Thus began the enterprising Barbadian’s foray into the world of all-inclusive vacations, creating a new market of travellers attracted by the prospect of going on vacation with their minds at ease, knowing that their all-inclusive holiday expenses were covered in all the important areas.
“I always thought it would be one of the key concepts that would drive tourism in the future,” Taylor told the Sunday Sun.
He was behind the acquisition of four hotels that formed the Almond Resorts group, building a brand that quickly gained international recognition and won Barbados a strategic niche in the global marketplace, and providing in the case of one of the hotels, the largest block of rooms in a single hotel.
After nearly two decades of growth and success, Taylor was forced to watch as new owners dispersed of what he had worked so hard to build, succumbing to the global recession.
As he spoke at the official opening of SoCo Hotel last week, he described his latest hotel project as “the beginning of a new era . . . the continuation of my hotel journey which has been devoted to creating and developing new niches in tourism”.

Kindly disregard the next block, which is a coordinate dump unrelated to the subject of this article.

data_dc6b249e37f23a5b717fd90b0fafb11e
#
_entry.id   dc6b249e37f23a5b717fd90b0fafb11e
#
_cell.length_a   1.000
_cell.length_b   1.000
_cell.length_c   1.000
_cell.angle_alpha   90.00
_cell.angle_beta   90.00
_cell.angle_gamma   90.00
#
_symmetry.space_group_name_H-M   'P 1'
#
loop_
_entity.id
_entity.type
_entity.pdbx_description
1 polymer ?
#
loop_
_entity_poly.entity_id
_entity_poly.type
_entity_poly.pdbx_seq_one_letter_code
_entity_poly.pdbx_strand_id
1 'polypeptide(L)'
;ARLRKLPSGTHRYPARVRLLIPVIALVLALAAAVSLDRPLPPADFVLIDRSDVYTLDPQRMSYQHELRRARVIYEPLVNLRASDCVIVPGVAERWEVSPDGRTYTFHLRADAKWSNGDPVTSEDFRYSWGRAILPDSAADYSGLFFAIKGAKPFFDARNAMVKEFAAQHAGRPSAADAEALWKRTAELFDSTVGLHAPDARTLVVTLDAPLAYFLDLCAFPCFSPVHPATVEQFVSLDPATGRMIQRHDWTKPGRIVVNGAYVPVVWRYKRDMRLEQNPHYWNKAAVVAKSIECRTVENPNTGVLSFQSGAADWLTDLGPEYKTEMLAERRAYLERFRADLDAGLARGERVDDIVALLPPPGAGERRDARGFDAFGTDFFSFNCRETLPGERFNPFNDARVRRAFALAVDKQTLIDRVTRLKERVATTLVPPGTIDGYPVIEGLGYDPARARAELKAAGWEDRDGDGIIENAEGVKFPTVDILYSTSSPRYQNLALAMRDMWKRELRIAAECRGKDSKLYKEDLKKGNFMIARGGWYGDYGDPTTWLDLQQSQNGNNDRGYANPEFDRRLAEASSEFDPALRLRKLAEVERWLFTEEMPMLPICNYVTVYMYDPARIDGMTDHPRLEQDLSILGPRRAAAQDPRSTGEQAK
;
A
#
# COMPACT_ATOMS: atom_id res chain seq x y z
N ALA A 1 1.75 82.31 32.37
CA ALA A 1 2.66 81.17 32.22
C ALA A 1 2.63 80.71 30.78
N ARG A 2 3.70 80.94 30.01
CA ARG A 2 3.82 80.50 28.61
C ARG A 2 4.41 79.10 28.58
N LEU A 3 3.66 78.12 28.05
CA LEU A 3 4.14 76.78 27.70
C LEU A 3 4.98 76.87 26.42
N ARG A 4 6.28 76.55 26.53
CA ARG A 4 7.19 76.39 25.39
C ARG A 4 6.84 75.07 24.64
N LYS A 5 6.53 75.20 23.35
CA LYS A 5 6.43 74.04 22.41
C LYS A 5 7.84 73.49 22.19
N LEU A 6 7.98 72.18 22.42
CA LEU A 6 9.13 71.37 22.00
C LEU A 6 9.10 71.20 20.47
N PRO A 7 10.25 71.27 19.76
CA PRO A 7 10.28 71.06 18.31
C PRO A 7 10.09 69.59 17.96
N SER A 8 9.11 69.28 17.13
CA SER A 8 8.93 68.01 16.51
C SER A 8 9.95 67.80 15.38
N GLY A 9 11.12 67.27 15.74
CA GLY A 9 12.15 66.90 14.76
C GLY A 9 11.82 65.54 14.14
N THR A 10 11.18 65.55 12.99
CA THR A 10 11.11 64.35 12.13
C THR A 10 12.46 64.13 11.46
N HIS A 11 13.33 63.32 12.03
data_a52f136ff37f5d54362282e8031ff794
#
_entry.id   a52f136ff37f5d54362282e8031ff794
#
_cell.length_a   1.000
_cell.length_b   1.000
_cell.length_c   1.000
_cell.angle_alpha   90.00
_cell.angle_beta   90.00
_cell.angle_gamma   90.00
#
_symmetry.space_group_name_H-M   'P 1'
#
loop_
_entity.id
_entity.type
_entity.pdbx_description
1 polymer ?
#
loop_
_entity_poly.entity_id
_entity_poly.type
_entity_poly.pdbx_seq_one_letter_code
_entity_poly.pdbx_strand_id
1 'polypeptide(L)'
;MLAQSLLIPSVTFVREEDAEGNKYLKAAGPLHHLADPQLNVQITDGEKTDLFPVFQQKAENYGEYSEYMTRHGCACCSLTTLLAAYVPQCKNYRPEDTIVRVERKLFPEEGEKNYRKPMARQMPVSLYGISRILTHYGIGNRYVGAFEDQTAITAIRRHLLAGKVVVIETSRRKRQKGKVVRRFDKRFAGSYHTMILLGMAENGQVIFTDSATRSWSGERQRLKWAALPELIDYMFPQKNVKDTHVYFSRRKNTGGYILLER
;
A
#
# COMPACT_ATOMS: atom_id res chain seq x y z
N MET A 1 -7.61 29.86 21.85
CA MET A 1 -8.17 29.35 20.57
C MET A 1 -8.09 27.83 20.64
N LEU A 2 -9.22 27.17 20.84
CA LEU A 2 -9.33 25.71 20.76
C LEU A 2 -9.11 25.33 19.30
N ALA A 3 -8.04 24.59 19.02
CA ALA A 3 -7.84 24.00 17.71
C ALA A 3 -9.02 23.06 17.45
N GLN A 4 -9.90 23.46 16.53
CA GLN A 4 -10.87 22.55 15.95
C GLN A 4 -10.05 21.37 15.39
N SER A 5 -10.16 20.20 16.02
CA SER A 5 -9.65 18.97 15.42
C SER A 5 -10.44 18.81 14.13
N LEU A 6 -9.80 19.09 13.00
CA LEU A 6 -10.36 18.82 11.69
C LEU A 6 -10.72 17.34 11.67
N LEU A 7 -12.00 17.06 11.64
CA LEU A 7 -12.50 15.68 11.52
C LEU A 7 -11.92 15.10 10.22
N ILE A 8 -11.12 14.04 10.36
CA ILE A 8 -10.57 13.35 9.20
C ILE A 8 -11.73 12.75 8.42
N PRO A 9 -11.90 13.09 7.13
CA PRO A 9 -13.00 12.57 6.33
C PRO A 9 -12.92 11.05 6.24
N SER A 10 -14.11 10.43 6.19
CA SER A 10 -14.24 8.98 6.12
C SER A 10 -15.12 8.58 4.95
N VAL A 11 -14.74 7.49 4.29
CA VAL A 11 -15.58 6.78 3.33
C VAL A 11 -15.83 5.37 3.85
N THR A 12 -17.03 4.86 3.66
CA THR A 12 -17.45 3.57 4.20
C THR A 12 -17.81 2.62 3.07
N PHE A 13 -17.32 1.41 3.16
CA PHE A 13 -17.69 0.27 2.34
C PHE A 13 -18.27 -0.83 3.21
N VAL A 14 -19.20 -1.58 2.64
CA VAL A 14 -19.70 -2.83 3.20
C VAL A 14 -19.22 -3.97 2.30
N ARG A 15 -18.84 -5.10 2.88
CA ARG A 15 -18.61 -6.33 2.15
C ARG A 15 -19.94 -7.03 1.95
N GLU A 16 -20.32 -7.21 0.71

With his plate ever full with business-related activities, Ralph Taylor would be expected to have little time left for his role as husband and father. But he plans well and time is factored in for this vital part of his life.
He even gets a chance to lose himself on the golf course, this being one of his favourite extra-curricular activities. He also runs for exercise and reads, even though his choice of recreational reading may be restricted to tourism industry-related material.
Drawing on his own success, his word to young people who may want to follow in his footsteps is: “Be focused, grasp all the educational expertise you can about what you are going to do, and try and develop something that has legs.”